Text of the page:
Prague Dog Eat Blog

Changes at; tips on getting a zivnostensky list

Jan 25, 12:38 (Filed under: Web watch, Other ) got a very nice facelift. My only complaint is that all the html is exposed in the signatures. Other than that, Martin Howlings – the hardest-working man in the .cz business – has given his baby a wicked upgrade.

While going through old threads that I’ve been a part of (a great new feature – makes finding a member’s posting history dead simple), I came across one that should be of use to anybody who is thinking about getting their Czech business license – that is, a “zivnostensky list” (never ever EVER call it a “zivno” around Czechs, it seems to give them a rash). My contribution is lengthy and somewhat dated as things are different for us Canucks now that the Czech Republic is an EU country, but it is supplemented very nicely by several helpful posters (plus one wee troll).

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The need for change at Wikipedia; Prague message boards

Jan 16, 13:33 (Filed under: Web watch )

If you’ve ever used Wikipedia, you’ll probably find this article by Larry Sanger, the site’s co-founder, quite interesting. The articles that provoked him to write the piece are also pretty good reads. However the first one, written by Robert McHenry, is surprisingly bitchy coming from the former Editor-in-Chief of Encyclopedia Britannica. I wouldn’t expect someone so obviously learned to use a public restroom as an analogy to Wikipedia.

Even if you’ve never been to the site, you may be interested in what Sanger has to say about the havoc that trolls and their kind have been wreaking on the Wikipedia message boards:

There is a certain mindset associated with unmoderated Usenet groups and mailing lists that infects the collectively-managed Wikipedia project: if you react strongly to trolling, that reflects poorly on you, not (necessarily) on the troll. If you attempt to take trolls to task or demand that something be done about constant disruption by trollish behavior, the other listmembers will cry “censorship,” attack you, and even come to the defense of the troll. This drama has played out thousands of times over the years on unmoderated Internet groups, and since about the fall of 2001 on the unmoderated Wikipedia.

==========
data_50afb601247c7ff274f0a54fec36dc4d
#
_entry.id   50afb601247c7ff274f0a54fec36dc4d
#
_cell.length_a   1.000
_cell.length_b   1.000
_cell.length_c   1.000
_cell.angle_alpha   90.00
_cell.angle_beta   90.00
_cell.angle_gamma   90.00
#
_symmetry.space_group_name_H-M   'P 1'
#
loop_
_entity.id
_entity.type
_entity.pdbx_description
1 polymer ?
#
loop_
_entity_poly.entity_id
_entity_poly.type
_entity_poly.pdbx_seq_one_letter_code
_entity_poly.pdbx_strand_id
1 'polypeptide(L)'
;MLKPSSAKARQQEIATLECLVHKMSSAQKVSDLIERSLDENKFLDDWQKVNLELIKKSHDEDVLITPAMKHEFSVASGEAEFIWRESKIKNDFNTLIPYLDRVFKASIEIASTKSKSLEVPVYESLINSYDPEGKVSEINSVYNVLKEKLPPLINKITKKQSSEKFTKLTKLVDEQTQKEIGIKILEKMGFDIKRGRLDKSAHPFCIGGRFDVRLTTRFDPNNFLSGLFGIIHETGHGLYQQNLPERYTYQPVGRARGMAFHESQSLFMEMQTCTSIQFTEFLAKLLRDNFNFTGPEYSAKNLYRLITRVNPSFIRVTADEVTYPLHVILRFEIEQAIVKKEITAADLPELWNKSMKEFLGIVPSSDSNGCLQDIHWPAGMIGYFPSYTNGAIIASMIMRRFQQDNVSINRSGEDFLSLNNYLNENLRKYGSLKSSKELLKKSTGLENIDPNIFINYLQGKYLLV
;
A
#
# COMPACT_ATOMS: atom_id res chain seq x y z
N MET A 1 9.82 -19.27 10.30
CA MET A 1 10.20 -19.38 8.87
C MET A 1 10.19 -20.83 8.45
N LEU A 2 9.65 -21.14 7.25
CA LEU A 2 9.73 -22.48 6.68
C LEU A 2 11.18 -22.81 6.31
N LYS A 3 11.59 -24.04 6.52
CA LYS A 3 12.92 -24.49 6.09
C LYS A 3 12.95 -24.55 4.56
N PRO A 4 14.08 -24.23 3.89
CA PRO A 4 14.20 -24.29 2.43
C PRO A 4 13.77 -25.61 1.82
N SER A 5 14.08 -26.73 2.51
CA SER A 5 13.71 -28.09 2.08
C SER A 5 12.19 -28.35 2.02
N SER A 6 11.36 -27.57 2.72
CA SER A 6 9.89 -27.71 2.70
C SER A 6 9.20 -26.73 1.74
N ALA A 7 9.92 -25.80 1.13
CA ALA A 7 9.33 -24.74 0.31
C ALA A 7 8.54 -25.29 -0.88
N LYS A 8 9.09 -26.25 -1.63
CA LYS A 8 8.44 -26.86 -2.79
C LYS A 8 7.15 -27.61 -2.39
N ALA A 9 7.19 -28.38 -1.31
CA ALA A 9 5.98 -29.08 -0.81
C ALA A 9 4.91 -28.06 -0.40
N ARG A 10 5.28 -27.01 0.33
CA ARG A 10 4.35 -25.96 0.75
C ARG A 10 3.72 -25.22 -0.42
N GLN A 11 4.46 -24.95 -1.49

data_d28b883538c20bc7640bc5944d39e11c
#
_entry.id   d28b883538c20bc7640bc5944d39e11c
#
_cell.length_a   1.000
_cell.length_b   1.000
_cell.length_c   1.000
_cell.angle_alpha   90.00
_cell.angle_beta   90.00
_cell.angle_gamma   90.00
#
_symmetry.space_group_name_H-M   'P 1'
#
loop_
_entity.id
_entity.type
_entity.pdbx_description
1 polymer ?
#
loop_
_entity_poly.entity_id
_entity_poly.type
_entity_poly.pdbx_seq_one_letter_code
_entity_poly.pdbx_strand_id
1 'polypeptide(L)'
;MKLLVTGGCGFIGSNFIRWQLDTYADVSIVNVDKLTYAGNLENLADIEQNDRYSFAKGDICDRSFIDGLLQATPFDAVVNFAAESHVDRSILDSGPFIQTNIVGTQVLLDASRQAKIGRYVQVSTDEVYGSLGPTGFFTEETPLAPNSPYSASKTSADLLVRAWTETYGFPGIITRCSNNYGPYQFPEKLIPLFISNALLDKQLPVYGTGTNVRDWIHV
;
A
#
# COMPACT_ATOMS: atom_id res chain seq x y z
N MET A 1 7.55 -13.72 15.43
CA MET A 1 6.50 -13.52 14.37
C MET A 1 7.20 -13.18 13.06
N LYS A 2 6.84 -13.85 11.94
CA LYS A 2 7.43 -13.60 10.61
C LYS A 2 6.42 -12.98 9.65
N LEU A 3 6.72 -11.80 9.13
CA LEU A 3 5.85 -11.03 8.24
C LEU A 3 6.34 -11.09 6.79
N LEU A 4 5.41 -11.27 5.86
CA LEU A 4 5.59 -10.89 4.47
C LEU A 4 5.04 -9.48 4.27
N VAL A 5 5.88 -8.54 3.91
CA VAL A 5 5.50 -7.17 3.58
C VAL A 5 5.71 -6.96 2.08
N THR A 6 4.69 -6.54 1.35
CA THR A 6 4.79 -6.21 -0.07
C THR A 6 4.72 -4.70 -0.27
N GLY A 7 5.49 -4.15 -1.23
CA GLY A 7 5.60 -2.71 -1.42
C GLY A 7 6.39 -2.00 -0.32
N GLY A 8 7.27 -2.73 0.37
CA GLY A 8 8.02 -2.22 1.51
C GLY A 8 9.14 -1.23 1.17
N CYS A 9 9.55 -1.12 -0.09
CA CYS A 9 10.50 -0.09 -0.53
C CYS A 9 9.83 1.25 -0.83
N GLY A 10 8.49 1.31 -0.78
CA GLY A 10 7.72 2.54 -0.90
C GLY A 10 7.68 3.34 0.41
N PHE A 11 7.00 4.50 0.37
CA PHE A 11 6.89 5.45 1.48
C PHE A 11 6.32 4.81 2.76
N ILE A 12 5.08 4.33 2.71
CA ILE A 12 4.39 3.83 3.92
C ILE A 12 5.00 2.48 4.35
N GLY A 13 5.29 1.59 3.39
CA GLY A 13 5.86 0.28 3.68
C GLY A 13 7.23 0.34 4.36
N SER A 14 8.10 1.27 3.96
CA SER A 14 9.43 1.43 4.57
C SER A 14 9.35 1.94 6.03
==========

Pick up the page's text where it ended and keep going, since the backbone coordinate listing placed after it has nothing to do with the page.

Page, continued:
I spend a fair amount of time reading threads at Prague’s two major expat community boards, and Most consist of healthy debate or are fairly informative, or at least entertaining (though not to the point where I’m ROTFLMAO – I’m just not skilled enough to type when I’m rolling on the floor laughing my ass off. LOL is more than sufficient when something makes you laugh out loud, IMO.)

Then there are threads that have a sense of Jerry Springer about them, thriving on anger, sensationalism and flat-out stupidity. Fortunately they are in the minority, and and, have taken measures to minimise, if not eliminate, aggressive behaviour.

I’ve been involved in a few flame wars myself, just like anybody else who has opinions and lots of time to spend as part of an online community. While I will always have opinions, I sure as hell don’t have time to spend bickering with pathetic losers who spend the greater part of their days winding people up, scaremongering, and just being plain nasty online. And I’ve certainly devoted more than enough time to talking about them here.


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The Onion celebrates Martin Luther King Day; Czech Hip-Hop

Jan 15, 07:00 (Filed under: Web watch, Culture )

The January 12 edition of The Onion is a theme-based issue devoted to black-white relations in America. Not exceptionally hilarious, but a lot of thought-provoking articles. The highlight of this issue, for me anyway, is an excellent interview with famed hip-hop producer Rick Rubin – a man who helped make the genre the phenomenon it is today. A classic example of ‘can’t judge a book by its cover’ – Rubin looks more Skynyrd than Snoop. But he’s responsible for introducing LL Cool J, Public Enemy and countless other hip-hop legends and stars to the world.

Speaking of hip-hop, a producer friend of mine, Richard James, once told me that he can’t get into Czech rapping because the rhymes don’t flow as sweetly as they do in English or French. While I’ve heard some pretty impressive work by the country’s top hip-hop artists – most notably Peneri Strycka Homboye and Indy & Wich – I have to agree with him.

However, the main problem I have with Czech hip-hop isn’t with the lyrical content or flow. There’s an urgency, playfulness and passion that Czech rappers can’t seem to convey as well as their English (especially American) and French counterparts can. The latest PSH single, Praha, for instance, does not move me at all – though that’s mainly due to the fact that the song doesn’t have a hook.

For a second opinion, check out this amusing, though dated, review of Indy & Wich’s MY3 (at the bottom of the page).


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